‘Mosque’ sparks trouble at Venice Biennale

Iceland sparked controversy on the opening day of the Biennale art fair in the Italian city of Venice by turning a disused church into a mosque.

'Mosque' sparks trouble at Venice Biennale
Entitled "La Moschea", the installation was created in the Santa-Maria della Misericordia, a former Catholic church. Photo: Didier Descouens

Entitled "La Moschea", the installation was created in the Santa-Maria della Misericordia, a former Catholic church that was rented to Iceland's national pavilion by its private owner.

Heralding the initiative as promoting religious tolerance, several Muslims came to pray at the building.

Leaving their shoes at the door, the worshippers faced Mecca and knelt to pray whilst around them visitors toured the exhibition.

The installation, by Swiss artist Christoph Buechel, aims to draw attention to the absence of a mosque in the historic centre of Venice – a city with historic trading links to the Muslim world.

But city authorities expressed reservations, citing, among other things, the risk of the building being attacked by anti-Muslim elements – or, at the other side of the spectrum – Islamist radicals.

The president of Veneto region, Luca Zaia, called the installation a "provocation".

"The real issue", he said, was "not freedom of religion but respecting the rules" of an international art exhibition.

The 56th Venice Biennale runs through November 22nd.

The jury on Saturday awarded the Golden Lion for Best National Participation to Armenia for a pavilion about the Armenian diaspora.

The Golden Lion for Best Artist went to Adrian Piper of the United States pour "The Probable Trust Registry: The Rules of the Game #1-3".


Italy to pay €57m compensation over Venice cruise ship ban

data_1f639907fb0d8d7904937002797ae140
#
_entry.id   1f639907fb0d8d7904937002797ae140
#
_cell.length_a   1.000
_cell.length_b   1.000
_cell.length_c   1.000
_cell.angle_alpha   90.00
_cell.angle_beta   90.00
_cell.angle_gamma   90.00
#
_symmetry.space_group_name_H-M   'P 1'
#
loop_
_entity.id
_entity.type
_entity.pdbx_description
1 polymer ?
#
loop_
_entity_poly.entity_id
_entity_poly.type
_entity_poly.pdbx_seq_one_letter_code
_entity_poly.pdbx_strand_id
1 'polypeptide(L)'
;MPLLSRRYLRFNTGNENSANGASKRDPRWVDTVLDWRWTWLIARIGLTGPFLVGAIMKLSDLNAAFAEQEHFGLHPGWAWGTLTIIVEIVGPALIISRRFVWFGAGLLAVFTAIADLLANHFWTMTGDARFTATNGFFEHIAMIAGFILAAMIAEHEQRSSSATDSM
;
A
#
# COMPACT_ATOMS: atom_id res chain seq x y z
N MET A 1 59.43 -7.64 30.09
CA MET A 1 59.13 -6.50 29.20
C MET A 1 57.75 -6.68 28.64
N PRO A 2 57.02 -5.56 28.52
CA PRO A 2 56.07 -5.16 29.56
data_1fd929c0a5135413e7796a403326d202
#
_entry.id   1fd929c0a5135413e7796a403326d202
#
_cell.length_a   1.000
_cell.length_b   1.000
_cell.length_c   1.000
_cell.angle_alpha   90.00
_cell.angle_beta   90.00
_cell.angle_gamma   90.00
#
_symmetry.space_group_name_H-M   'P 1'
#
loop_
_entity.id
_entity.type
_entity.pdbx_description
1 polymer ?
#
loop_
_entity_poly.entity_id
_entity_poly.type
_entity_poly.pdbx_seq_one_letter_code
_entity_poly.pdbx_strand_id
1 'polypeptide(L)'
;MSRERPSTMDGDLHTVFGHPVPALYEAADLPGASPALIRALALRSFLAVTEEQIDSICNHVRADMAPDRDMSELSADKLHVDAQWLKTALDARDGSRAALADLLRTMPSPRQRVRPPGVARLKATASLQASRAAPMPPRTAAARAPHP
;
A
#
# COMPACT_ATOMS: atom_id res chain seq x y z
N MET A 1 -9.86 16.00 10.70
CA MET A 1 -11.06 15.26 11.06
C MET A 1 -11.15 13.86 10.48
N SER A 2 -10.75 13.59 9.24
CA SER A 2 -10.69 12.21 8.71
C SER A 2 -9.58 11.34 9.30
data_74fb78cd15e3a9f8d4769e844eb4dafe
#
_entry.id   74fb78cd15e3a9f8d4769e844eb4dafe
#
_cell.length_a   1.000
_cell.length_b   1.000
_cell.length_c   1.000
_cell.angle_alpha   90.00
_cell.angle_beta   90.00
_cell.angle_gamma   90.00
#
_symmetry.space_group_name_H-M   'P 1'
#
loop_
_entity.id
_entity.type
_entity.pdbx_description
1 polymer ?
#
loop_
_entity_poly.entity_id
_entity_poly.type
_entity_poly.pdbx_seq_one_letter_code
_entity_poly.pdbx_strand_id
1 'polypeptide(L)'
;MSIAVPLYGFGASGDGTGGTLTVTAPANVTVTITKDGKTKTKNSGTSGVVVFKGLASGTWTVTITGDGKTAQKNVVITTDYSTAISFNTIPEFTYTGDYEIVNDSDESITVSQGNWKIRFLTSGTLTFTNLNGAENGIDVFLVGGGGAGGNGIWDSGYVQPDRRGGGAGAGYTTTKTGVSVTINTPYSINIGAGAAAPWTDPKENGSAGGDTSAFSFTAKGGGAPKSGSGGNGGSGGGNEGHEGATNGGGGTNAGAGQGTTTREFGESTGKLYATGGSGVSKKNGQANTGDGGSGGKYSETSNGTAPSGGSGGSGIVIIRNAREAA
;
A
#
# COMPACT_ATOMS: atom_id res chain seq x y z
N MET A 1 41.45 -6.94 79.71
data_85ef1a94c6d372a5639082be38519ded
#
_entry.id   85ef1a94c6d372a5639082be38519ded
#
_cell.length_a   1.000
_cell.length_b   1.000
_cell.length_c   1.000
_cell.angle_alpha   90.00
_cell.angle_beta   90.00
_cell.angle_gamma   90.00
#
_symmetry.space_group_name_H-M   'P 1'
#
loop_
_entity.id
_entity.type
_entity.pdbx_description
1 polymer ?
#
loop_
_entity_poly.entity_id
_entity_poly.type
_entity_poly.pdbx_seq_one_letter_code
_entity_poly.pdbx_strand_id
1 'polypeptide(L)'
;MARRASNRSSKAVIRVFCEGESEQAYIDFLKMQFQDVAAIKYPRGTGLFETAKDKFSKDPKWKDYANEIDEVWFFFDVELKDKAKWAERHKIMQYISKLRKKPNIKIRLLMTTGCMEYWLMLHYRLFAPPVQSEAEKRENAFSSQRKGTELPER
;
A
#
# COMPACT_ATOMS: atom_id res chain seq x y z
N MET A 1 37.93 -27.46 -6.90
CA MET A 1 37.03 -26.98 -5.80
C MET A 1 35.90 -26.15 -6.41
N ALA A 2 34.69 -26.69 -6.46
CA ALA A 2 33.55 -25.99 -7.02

The Italian government announced on Friday it would pay 57.5 million euros in compensation to cruise companies affected by the decision to ban large ships from Venice's fragile lagoon.

A cruise ship in St Mark's Basin, Venice.
The decision to limit cruise ship access to the Venice lagoon has come at a cost. Photo: Miguel Medina/AFP

The new rules, which took effect in August, followed years of warnings that the giant floating hotels risked causing irreparable damage to the lagoon city, a UNESCO world heritage site.

READ ALSO: Venice bans large cruise ships from centre after Unesco threat of ‘endangered’ status

Some 30 million euros has been allocated for 2021 for shipping companies who incurred costs in “rescheduling routes and refunding passengers who cancelled trips”, the infrastructure ministry said in a statement.

A further 27.5 million euros – five million this year and the rest in 2022 – was allocated for the terminal operator and related companies, it said.

The decision to ban large cruise ships from the centre of Venice in July came just days before a meeting of the UN’s cultural organisation Unesco, which had proposed adding Venice to a list of endangered heritage sites over inaction on cruise ships.

READ ALSO: Is Venice really banning cruise ships from its lagoon?

Under the government’s plan, cruise ships will not be banned from Venice altogether but the biggest vessels will no longer be able to pass through St Mark’s Basin, St Mark’s Canal or the Giudecca Canal. Instead, they’ll be diverted to the industrial port at Marghera.

But critics of the plan point out that Marghera – which is on the mainland, as opposed to the passenger terminal located in the islands – is still within the Venice lagoon.

Some aspects of the plan remain unclear, as infrastructure at Marghera is still being built. Meanwhile, smaller cruise liners are still allowed through St Mark’s and the Giudecca canals.

Cruise ships provide a huge economic boost to Venice, but activists and residents say the ships contribute to problems caused by ‘overtourism’ and cause large waves that undermine the city’s foundations and harm the fragile ecosystem of its lagoon.